A federal appeals court last week struck a blow -- though not necessarily a fatal one -- against "network neutrality" by ruling that the Federal Communications Commission had exceeded its authority in a 2010 decision to protect the openness of the Internet.
The concept behind network neutrality is to prevent Internet service providers such as Comcast, AT&T and Verizon from being able to discriminate in favor of or against specific traffic. Under the FCC rules, these providers had to treat all traffic equally whether it came from their own company (such as video from Comcast or Internet phone service from AT&T or Verizon), a business partner or a competitor. Without this rule in place, it could become legal for these providers to create a pricing structure that treats content providers differently, depending on their business relationships. In theory, a fully unregulated Internet could even allow Internet service providers to ban certain traffic simply because it's not in their business interest to carry it.
Whether this is a good thing or bad thing depends on whom you believe and where you sit. If you're Netflix (NFLX), Amazon, Google (GOOG) or Apple (AAPL), it could mean -- at least theoretically -- that you now have to beg for permission from an ISP to deliver your bandwidth-intensive video programming to its customers.
Consumers might not be able to access some of their favorite services, or those popular services could be even easier to access because they have struck a deal with an ISP for faster delivery. The decision could also be bad news for startups that don't have the resources to pay for speedy delivery of their content.
Doing away with network neutrality is certainly a good deal for the ISPs because they get more control over their own networks and increased opportunity to profit from their multibillion-dollar investments by charging content providers for preferential treatment.
The biggest worry -- as my colleague Troy Wolverton pointed out Wednesday in this newspaper -- is that the Internet will start to look a bit like cable TV, where the providers, not the customers, get to chose what programs they will carry. For a month last year, Time Warner Cable subscribers were unable to watch CBS programs because the cable company and TV network couldn't reach an agreement over how much Time Warner Cable would pay for CBS programs. (Disclosure: I am a technology analyst for CBS News.)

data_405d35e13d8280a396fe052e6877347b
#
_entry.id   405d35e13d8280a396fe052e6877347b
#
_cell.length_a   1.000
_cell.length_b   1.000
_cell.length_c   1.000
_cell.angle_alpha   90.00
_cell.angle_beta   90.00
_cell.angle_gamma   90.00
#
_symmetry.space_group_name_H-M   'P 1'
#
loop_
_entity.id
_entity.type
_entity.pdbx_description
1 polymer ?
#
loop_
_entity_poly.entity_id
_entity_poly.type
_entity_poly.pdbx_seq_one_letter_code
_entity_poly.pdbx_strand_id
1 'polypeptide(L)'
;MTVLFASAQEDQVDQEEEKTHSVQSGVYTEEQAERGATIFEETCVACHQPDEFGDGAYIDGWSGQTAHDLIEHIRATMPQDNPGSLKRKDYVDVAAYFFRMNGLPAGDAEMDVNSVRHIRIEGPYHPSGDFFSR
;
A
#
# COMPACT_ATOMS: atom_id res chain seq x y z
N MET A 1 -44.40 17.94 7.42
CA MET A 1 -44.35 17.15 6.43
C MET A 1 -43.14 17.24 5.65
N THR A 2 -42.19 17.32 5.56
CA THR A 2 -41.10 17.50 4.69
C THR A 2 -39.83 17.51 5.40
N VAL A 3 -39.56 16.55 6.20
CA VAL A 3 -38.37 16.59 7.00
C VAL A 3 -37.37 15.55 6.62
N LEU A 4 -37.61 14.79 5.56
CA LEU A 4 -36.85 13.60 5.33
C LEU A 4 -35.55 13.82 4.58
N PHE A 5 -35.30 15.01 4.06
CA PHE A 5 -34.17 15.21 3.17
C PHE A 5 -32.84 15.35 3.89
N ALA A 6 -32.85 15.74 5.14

In theory, an Internet service provider like Comcast, which is also a cable company, could decide to prevent its customers from watching Netflix because it competes with its own service, or AT&T customers could be denied access to Vonage or other Internet phone companies because they compete with AT&T's phone service. In a completely unregulated environment, ISPs could go even further, banning content they found unsuitable, even customer comments or editorials that went against its interests.
Even before last week's court ruling, AT&T tested the waters by announcing earlier this month a "sponsored data program" whereby companies could pick up the data charges for content so customers could access it without it counting against their cellphone data plan limits. Public Knowledge, a consumer advocacy group, called on the FTC to open "a thorough investigation into AT&T's scheme," arguing that it could give some companies an unfair advantage because customers could get their content without paying data charges they would have to pay for data from companies that didn't enter into a similar agreement with AT&T.
I doubt that any of the major ISPs will be brazen enough to try to block major content or service providers like Netflix, Amazon or Vonage, or start exercising editorial judgment over content from others that's carried over their networks. But they are likely to create preferential arrangements so their own content or the content of their business partners gets a faster ride on the network.
There are lots of ways they could do this. They could create faster channels to deliver their content or could take advantage of technologies such as the new home Internet gateways recently announced by Akamai and Qualcomm to preposition their or their partners' content on hard drives or flash memory at customers' homes. That way, when they're ready to watch that content, it can be delivered instantly at the highest possible resolution while other content has to be streamed in more slowly via the Net, perhaps at a lower resolution.
Of course, this is not the final act in this ongoing drama. The FCC could take further action, Congress could intervene with clarifying legislation or the matter could be decided by the U.S. Supreme Court.
Contact Larry Magid at firstname.lastname@example.org. Listen for his technology chats on KCBS-AM (740) weekdays at 3:50 p.m.